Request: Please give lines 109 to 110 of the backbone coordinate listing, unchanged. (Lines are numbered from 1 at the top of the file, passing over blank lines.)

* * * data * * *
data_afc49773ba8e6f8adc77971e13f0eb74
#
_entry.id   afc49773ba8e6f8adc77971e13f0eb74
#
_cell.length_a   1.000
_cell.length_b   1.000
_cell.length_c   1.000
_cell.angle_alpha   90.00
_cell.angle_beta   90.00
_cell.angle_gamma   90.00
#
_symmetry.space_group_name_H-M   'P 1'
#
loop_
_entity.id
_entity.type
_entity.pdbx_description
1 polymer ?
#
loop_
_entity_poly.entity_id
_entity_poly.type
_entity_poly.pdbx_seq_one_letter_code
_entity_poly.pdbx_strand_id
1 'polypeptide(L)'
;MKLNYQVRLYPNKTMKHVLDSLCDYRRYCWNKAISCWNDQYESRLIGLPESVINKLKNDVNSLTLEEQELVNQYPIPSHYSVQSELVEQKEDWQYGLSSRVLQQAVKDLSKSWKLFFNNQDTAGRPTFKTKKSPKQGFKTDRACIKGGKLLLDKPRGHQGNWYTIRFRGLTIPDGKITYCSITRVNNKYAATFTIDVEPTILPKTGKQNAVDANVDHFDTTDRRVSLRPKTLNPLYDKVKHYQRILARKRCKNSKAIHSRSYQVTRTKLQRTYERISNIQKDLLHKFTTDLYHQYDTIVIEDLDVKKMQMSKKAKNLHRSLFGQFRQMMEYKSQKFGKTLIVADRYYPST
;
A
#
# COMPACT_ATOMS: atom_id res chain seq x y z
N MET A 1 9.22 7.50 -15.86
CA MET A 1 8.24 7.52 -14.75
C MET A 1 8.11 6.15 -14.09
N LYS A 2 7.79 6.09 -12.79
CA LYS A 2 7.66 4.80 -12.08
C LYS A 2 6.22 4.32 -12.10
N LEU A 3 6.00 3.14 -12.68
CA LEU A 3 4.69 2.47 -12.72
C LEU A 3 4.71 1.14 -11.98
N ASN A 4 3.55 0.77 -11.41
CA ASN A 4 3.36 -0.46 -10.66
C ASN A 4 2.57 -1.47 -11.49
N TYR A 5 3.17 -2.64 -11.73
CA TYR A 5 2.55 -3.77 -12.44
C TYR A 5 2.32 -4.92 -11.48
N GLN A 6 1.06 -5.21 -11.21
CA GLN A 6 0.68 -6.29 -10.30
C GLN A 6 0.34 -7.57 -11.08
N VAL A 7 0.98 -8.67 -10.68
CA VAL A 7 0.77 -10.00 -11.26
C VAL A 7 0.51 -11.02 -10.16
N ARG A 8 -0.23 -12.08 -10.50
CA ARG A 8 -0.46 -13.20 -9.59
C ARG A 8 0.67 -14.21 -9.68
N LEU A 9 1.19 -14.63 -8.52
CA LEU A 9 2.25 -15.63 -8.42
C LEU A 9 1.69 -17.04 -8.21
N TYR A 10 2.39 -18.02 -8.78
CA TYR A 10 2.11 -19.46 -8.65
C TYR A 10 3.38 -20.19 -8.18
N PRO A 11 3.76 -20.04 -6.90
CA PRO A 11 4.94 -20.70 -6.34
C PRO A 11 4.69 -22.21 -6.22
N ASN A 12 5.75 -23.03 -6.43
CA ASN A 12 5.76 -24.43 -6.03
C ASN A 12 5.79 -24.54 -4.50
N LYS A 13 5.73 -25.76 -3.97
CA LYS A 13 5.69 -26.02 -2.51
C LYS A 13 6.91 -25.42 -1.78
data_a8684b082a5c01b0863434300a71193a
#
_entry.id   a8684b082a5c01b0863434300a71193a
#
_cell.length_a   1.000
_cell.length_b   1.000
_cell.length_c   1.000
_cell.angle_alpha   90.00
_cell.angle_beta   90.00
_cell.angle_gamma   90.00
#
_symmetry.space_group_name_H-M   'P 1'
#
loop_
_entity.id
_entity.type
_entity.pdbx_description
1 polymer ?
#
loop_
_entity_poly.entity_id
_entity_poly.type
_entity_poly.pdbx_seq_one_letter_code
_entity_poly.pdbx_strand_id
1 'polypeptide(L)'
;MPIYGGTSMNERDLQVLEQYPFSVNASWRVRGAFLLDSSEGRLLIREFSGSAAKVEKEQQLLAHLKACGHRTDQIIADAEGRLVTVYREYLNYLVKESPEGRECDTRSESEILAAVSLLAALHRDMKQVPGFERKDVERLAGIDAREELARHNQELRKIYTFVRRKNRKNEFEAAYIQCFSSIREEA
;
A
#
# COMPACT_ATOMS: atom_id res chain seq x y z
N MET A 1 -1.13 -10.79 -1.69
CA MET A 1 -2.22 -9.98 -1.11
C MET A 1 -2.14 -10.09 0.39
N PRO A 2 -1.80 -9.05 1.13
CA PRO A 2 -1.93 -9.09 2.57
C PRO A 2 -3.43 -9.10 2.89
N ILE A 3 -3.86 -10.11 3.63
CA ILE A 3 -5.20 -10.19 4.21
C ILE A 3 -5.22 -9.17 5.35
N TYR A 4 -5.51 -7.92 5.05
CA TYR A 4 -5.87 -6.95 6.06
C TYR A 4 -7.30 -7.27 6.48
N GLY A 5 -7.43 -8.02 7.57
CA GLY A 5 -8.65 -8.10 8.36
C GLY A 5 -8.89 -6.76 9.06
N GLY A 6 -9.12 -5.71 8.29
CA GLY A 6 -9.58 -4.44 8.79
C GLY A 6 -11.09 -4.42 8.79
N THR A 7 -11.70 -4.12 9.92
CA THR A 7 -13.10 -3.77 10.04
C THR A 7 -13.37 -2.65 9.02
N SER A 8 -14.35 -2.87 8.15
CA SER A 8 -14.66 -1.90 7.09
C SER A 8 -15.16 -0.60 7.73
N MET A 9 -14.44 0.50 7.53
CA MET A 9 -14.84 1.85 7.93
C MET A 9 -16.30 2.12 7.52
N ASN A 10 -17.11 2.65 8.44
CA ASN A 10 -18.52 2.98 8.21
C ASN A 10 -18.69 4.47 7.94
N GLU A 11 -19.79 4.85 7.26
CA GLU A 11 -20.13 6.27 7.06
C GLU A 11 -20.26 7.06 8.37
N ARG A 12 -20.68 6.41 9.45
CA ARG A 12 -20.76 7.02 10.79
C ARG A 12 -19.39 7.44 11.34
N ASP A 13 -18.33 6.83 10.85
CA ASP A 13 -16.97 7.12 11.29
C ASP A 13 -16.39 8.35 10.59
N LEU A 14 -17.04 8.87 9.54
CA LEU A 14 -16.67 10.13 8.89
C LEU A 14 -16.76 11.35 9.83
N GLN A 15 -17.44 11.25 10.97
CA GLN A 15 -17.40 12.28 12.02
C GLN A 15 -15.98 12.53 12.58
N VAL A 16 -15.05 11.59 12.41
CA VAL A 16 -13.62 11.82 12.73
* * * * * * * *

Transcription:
N TYR A 4 -5.51 -7.92 5.05
CA TYR A 4 -5.87 -6.95 6.06